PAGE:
I encountered Etymotic as a customer years ago at a LAN event. I’ve been using one of their earphones for years without being associated with them professionally. It was clear to me that their products improved gaming but I wasn’t sure why. The reason is that Etymotic’s background is in the audiology, medical audio and hearing aid industries. In that world it’s all about detail and accuracy. The music industry is entirely different. The emphasis there is on selling you what each company thinks you want to hear and not what’s actually there to be heard.
I’m telling you all this not to sell you earphones. I’m telling you this so that you’ll think about the facts the next time you replace your heaphones. Our products aren’t even available yet.
Let me touch on perspective for a moment. I wrote the Official Sound Blaster Book series. I helped get AdLib and Creative Labs started in the sound industry. I have literally dozens of headphones in my collection all sent free to me by the manufacturers. I used to use $1,200 studio-level Sennheisers when I gamed. When they wore out I tried earphones and never looked back. In other words, having tried the various different products out there personally I found earphones provided the highest benefit for gaming.
Be wary of marketing hype. I posted this specific note because I see recommendations of headphones that are almost entirely hype. For example, any product listed as using active noise-canceling is suspect for a gamer. These processes remove elements of sound in an attempt to reduce outside noise. What are they removing? In a game you can’t afford to lose localization data! Also, the result of this, as I said, gets you to about 20dB of isolation at best. You can do much better without all the “technology”. Another one is surround sound headphones. This one is pure marketing. If you feel you hear surround with it, great. What you’re hearing is an effect very much like turning on any processed effect in your stereo like “Hall” or “Arena”. Your ears are STEREO. Surround sound works only because of distance. To place multiple drivers in your headphone and think your stereo ears are going to pick up on this is just not realistic. The same result can be had from any good, clean, accurate stereo headphone.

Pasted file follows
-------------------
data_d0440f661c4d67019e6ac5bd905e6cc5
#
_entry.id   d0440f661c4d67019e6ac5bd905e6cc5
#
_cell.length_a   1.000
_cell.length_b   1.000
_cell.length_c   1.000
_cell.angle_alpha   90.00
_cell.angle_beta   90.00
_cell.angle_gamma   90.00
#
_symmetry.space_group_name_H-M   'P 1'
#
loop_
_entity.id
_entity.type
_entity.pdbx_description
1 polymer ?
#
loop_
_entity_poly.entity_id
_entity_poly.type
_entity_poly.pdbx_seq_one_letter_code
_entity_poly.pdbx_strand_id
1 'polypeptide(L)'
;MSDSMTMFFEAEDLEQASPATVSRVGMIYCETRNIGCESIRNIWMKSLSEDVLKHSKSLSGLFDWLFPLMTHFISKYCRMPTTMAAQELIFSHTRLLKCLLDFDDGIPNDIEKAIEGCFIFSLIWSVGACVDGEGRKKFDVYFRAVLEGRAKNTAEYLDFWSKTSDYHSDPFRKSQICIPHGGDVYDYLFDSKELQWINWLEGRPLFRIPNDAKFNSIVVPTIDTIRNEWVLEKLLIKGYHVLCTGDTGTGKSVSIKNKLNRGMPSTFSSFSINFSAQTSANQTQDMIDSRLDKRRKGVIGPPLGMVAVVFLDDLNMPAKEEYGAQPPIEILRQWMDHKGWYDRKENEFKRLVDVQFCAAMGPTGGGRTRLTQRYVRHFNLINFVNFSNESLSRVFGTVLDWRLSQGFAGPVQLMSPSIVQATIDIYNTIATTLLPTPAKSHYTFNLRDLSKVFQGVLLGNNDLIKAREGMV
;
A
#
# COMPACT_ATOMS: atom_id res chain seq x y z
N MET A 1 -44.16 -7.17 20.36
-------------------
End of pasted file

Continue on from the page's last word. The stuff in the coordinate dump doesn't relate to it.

You also get what you pay for. I wonder with people who spend $400 on a video card, $100+ on a sound card, $90 on a mouse, $80 on a keyboard, etc., and then spend $30-$50 on a headset. EDGE earphones aren’t cheap but neither are any of the headphones out there that are truly accurate. What you see debated most of the time are people arguing about the differences between low-end solutions. I also encounter the term, “best I’ve ever used” which, on the face of it, means nothing. How many have they used? I will get into debates with kids who have owned two or three pairs of crappy headphones telling me that their $30 surround-sound headphones are the best on the planet. Uh-huh. I cannot begin to tell you how many poor audio reviews I encounter. Most of them are clearly written by people who have only a cursory exposure to equipment. The best they can do is share a use-case review. They liked or disliked them “because” but to recommend them over other equipment types or levels they’ve never experienced is where I start to get annoyed.
Be informed. Go look up what went on with the DVD debate of DTS audio versus Dolby Digital. Fans of each camp fought heavily over each one being better but in the end, the majority of consumers who did blind testing preferred the sound of DTS. Recent studies have analyzed this and found that the ONLY difference between DTS and DD is that DTS provides the same audio slightly louder than DD and most consumers equate “louder” as “better”. The same thing happens with video all the time. TV’s in stores have their color settings set way over the top as people look at one set over the next and if the colors “pop” they perceive this as “quality”. It rarely means that but that’s how people think. People in audio equate booming bass and volume as quality and that’s what companies then cater to.
If you have questions, don’t hesitate to drop me a note asking about it.